ERBIL (Kurdistan 24) – Russian military police forces have begun patrolling areas near the northern city of Manbij on Tuesday, Russian officials announced, the same day a senior US delegation visited Turkey.
“Today, we started patrolling the security zone near the city of Manbij and its surroundings. The task is to ensure safety within the zone of responsibility, to control the positions and movement of armed groups,” the police’s spokesman, Yusup Mamatov, was quoted as saying by TASS on Tuesday.
Local sources told Kurdistan 24 that the Russian military police could only be seen in Arima, near Manbij. They reportedly did not enter the city of Manbij itself, nor did they go as far as the Sajur line, where US-led coalition forces are still present.
This was also confirmed by the Russian-government linked Russian Center for Reconciliation of Opposing Sides.
It mentioned that “since January 7, 2019, Russian military police units started patrols along a 5-kilometer security zone near Manbij city on the al-Arimah - Yulanli - Saydiyah - Dali Fa’r - Bawz Kij route,” some 27-kilometer long.
A Syrian Kurdish military source told Kurdistan 24 that the military patrol may mean that “Russia is a giving clear message to the US: after you withdraw, there is another force - Russia - that will fill the vacuum here.”
The source also added that it may also be to prevent Turkish and Ankara-backed forces from entering the area.
“Maybe, this is a message by Russia to the US. But it may also be a message to Turkey, but I don’t know,” the source stated on the condition of anonymity.
On Dec. 26, Russian Foreign Ministry Spokesperson, Maria Zakharova, said Damascus should take over areas currently under US-control should the Americans withdraw.
However, Alexey Khlebnikov, an expert on the Middle East at the Russian International Affairs Council, tweeted that the patrols were “most certainly [a coordinated move] with Turkey, meaning that Moscow and Ankara are seeking to find a compromise” on Kurdish-held areas.
The Russian forces returned to Arima on Dec. 25 following an announcement by US president Donald Trump a week earlier that the US would withdraw its forces from Syria.
“The Syrian Army has been in Arima since last year and increased its number of troops at its points, with Russian forces arriving there recently,” Manbij Military Council head, Mohammed Abu Adel, told Kurdistan 24 last month.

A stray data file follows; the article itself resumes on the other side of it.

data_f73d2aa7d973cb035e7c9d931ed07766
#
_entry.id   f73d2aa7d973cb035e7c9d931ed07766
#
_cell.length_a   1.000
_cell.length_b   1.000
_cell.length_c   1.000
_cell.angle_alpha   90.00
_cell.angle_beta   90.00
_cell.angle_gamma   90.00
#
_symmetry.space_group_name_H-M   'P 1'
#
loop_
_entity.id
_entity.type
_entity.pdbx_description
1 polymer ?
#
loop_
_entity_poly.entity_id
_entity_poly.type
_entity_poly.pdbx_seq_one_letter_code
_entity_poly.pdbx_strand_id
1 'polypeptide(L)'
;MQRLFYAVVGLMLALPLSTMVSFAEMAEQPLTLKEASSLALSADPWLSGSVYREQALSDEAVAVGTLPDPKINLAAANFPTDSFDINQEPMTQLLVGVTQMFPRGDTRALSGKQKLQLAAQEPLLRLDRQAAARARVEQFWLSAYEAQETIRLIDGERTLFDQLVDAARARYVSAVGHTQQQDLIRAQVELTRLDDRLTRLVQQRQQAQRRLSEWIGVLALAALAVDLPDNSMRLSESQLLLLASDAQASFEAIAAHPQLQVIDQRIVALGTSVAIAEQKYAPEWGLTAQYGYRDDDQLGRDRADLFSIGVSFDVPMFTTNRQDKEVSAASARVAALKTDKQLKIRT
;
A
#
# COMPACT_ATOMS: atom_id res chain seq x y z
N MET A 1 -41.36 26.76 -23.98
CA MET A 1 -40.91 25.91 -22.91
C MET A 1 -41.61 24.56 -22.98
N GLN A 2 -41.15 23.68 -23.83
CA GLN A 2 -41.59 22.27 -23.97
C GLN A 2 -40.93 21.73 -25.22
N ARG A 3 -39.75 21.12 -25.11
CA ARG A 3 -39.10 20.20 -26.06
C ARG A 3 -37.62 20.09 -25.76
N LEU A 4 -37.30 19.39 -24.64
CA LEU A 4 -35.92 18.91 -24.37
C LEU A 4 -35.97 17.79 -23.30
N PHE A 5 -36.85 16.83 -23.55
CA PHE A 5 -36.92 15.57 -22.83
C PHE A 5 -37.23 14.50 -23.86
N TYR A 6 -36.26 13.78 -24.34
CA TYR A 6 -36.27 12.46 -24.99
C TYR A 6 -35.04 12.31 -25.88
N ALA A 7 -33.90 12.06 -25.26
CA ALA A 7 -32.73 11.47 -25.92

The move also follows meetings by a delegation from the Kurdish-led self-administration in the northeast of Syria, which visited Moscow on Dec. 23, two days before Russian forces re-established its Russian-Syrian coordination center.
Syrian Kurds have previously called on Damascus to protect Manbij, a plea which was welcomed by Moscow.
Anna Borshchevskaya, a Senior Fellow at The Washington Institute who focuses on Russia’s policy in the Middle East, told Kurdistan 24, that “it’s telling that the Russian military police began patrolling around Manbij and moving into an area previously held by US-backed Kurdish forces after the US announced a withdrawal.”
“The Kremlin wanted us out of Syria. I think the key issue for them right now is whether or not we’re definitely leaving. They certainly expressed doubts that we’re leaving,” she argued.
Indeed, the US has been in talks with Turkey regarding the future stabilization of the liberated areas east of the Euphrates, with the most recent meetings involving White House National Security Advisor John Bolton, Gen. Joseph Dunford, Chairman of the Joint Chiefs of Staff, and Amb. James Jeffrey, Special Envoy for Syria Engagement, as well as Special Envoy to the Defeat-ISIS Coalition, in Ankara.
“I think this situation creates uncertainty for them and the Kremlin doesn’t like uncertainty. That said, the announcement itself certainly created an impetus for them to move in further and consolidate greater control in Syria, which is what they want,” she concluded.
National Security Council Spokesman Garret Marquis on Tuesday, however, reiterated that “the US looks forward to the ongoing military-to-military consultations today on our cooperation [with Turkey] in Syria.”
Editing by Nadia Riva